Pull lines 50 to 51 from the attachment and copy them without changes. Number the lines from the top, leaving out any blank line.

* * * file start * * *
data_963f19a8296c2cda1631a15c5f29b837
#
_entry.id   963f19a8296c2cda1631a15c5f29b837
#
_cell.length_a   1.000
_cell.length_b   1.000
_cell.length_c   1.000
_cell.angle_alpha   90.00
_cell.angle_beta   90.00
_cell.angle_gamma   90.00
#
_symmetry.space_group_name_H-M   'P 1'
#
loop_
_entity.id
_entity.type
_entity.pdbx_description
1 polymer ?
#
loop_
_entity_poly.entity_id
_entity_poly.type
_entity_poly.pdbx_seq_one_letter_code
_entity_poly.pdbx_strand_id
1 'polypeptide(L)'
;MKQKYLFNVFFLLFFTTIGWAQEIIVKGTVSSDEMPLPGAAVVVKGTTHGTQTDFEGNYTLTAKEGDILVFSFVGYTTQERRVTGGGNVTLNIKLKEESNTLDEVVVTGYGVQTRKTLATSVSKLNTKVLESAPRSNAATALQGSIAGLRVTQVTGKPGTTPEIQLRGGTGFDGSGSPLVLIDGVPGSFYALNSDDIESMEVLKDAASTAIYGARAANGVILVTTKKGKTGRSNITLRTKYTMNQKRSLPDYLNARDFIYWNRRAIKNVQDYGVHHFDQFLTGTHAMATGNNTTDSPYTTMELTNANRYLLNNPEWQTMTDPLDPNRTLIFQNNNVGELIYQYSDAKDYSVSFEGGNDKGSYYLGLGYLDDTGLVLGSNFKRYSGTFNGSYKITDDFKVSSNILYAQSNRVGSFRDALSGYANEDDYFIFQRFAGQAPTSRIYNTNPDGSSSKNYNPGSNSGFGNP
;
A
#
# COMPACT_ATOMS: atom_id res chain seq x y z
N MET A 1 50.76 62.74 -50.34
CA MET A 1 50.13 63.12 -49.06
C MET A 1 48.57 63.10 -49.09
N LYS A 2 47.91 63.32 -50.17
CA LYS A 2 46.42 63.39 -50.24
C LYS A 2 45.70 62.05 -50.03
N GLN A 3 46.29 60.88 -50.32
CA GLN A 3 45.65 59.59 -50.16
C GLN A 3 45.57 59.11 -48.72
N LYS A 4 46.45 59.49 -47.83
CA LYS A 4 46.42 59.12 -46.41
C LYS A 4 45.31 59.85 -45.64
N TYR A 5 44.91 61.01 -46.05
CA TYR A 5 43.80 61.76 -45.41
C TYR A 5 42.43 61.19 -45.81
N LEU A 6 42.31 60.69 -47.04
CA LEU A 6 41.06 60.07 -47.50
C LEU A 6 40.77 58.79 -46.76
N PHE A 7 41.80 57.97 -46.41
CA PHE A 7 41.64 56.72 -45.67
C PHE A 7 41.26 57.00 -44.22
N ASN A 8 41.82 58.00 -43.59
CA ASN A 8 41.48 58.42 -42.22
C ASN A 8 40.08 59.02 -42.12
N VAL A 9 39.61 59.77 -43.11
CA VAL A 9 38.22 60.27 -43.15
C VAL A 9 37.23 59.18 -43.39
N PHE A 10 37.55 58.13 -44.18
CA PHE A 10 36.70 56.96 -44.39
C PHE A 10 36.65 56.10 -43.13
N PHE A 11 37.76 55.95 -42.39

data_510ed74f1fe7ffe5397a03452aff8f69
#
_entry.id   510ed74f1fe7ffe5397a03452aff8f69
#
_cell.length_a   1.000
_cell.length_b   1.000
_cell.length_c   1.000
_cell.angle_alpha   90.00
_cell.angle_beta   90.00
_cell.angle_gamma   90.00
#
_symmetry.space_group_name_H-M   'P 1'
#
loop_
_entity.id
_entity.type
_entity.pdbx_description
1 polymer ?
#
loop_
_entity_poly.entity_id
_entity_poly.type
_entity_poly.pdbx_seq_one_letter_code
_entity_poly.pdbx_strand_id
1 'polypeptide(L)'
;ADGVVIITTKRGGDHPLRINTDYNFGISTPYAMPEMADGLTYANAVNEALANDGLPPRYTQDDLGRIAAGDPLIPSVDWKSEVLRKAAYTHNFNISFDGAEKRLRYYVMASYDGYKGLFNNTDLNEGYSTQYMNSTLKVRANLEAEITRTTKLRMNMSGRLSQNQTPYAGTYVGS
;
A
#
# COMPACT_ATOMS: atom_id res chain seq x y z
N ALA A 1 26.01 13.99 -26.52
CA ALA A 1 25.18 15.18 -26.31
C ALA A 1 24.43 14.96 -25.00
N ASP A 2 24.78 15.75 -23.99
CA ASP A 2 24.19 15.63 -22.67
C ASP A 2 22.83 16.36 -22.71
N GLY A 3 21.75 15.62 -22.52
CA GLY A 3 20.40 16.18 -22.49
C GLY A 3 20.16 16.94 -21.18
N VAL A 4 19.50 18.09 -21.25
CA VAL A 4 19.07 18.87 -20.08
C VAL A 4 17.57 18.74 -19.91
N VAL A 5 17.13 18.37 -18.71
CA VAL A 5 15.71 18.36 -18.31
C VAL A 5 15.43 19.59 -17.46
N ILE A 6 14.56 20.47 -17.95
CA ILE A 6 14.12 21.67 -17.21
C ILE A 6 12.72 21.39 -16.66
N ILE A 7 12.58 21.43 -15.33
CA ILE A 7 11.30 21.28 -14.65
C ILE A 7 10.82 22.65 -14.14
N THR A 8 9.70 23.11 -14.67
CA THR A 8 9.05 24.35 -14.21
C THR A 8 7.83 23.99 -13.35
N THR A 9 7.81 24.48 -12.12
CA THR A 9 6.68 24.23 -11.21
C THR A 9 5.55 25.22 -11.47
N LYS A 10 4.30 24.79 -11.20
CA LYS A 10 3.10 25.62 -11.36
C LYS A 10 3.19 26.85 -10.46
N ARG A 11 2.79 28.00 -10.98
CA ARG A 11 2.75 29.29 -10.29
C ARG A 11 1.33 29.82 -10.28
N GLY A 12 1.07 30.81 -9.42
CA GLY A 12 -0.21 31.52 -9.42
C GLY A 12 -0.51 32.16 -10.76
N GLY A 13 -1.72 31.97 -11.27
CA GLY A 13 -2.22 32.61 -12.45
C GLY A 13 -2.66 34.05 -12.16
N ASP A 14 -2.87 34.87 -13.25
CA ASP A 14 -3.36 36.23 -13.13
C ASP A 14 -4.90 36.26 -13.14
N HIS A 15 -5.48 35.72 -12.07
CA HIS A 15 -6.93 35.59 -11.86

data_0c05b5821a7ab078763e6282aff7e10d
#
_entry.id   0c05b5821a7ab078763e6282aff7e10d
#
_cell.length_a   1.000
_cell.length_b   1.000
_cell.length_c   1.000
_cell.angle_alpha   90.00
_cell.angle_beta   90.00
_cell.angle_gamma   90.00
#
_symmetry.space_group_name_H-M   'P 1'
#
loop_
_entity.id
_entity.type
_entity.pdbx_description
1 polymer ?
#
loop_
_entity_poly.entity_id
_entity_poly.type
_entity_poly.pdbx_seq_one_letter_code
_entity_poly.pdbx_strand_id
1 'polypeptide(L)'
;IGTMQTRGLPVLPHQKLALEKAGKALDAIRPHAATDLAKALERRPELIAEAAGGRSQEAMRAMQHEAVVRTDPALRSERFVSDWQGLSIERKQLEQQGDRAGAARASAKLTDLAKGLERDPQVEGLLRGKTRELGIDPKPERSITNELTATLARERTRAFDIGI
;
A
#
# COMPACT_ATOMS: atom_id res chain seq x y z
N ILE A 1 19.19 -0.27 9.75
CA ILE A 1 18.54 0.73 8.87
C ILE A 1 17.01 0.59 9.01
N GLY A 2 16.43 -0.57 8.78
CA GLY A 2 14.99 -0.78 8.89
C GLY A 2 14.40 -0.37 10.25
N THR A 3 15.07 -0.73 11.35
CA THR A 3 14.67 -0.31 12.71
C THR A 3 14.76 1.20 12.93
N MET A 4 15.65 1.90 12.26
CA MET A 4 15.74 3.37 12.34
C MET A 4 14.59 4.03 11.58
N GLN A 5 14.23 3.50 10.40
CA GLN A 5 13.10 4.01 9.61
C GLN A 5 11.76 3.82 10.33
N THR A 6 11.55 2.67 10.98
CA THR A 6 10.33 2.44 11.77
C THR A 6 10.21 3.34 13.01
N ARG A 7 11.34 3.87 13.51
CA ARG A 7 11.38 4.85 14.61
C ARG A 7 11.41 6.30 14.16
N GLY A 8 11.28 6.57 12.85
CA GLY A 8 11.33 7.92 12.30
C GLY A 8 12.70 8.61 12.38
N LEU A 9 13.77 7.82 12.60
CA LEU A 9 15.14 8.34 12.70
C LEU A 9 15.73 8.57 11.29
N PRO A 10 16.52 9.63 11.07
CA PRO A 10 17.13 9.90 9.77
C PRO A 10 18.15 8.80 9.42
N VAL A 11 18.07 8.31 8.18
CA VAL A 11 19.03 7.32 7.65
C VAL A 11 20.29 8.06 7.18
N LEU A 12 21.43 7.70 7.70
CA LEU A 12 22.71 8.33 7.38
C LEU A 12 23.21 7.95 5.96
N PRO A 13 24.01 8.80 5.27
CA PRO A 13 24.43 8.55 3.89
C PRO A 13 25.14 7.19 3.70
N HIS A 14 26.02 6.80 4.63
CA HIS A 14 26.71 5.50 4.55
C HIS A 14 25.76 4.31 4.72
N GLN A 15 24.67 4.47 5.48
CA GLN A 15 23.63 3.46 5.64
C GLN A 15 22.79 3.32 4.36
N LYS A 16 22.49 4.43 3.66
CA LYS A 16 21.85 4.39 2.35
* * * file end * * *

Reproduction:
CA PHE A 7 41.64 56.72 -45.67
C PHE A 7 41.26 57.00 -44.22